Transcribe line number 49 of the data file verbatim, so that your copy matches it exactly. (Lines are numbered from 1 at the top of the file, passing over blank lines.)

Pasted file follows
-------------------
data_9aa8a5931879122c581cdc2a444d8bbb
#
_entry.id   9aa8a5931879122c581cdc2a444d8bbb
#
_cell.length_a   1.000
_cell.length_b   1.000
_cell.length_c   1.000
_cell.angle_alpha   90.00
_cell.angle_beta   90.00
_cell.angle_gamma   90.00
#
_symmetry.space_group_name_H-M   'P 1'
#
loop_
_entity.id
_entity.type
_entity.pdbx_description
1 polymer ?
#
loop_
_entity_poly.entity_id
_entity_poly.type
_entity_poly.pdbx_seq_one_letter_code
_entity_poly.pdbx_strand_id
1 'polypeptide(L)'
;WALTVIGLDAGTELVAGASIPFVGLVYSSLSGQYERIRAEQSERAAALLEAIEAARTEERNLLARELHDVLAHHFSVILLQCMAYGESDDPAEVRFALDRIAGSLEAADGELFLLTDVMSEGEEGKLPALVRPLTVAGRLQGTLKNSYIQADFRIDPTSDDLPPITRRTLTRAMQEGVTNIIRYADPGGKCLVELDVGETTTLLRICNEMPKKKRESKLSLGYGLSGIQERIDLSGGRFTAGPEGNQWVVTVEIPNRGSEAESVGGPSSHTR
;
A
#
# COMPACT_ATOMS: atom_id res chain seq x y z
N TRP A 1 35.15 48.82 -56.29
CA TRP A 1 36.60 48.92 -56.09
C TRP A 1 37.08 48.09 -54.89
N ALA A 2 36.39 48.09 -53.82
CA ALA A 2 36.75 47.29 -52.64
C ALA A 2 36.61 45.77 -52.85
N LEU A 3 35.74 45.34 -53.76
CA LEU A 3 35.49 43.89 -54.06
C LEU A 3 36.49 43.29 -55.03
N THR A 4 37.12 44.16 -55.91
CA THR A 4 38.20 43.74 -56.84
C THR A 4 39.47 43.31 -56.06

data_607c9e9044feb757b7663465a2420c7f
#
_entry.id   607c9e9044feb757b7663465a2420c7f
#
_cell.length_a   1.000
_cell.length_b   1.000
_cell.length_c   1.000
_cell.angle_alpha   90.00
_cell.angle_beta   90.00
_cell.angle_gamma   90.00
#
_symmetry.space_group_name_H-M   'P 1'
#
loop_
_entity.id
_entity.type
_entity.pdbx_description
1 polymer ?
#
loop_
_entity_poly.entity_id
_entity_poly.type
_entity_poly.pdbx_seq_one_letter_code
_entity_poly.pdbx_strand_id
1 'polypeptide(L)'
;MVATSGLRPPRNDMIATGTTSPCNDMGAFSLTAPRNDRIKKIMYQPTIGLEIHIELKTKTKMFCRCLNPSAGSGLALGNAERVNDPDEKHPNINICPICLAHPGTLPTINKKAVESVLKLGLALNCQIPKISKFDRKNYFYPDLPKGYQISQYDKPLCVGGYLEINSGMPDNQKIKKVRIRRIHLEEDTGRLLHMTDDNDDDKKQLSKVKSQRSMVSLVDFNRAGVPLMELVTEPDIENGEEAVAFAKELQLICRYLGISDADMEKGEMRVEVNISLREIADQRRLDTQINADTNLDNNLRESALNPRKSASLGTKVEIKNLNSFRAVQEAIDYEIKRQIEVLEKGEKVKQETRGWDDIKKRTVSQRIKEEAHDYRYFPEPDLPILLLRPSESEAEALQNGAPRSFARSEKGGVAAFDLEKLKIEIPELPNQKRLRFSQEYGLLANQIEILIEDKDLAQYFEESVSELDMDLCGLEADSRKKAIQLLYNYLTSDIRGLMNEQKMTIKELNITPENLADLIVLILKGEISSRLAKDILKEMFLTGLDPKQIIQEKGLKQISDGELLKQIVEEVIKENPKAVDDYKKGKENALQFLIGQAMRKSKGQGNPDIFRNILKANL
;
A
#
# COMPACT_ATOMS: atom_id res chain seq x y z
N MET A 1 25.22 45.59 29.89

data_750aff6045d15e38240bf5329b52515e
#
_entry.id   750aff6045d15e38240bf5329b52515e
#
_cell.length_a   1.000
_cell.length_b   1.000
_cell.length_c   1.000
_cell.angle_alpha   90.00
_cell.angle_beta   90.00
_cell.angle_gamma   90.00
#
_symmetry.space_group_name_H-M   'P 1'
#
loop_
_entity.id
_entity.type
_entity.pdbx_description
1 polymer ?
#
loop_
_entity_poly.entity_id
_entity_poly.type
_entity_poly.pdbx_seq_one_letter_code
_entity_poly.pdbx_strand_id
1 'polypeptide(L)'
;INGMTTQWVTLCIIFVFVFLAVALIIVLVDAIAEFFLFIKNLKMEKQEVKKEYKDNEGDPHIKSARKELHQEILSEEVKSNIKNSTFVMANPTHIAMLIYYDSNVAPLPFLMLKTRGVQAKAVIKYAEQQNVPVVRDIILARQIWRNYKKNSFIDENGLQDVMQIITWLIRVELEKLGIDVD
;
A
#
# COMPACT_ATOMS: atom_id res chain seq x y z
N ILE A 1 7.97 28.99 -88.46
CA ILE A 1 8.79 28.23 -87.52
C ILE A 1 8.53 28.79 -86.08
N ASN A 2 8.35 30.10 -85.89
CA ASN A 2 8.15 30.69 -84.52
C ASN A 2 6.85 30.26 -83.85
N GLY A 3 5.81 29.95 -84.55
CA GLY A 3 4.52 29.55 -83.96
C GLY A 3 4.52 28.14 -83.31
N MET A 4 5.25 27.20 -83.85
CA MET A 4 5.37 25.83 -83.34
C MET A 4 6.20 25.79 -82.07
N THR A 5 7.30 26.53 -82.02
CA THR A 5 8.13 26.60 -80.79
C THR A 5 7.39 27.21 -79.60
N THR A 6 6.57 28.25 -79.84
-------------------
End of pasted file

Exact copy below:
_cell.length_c   1.000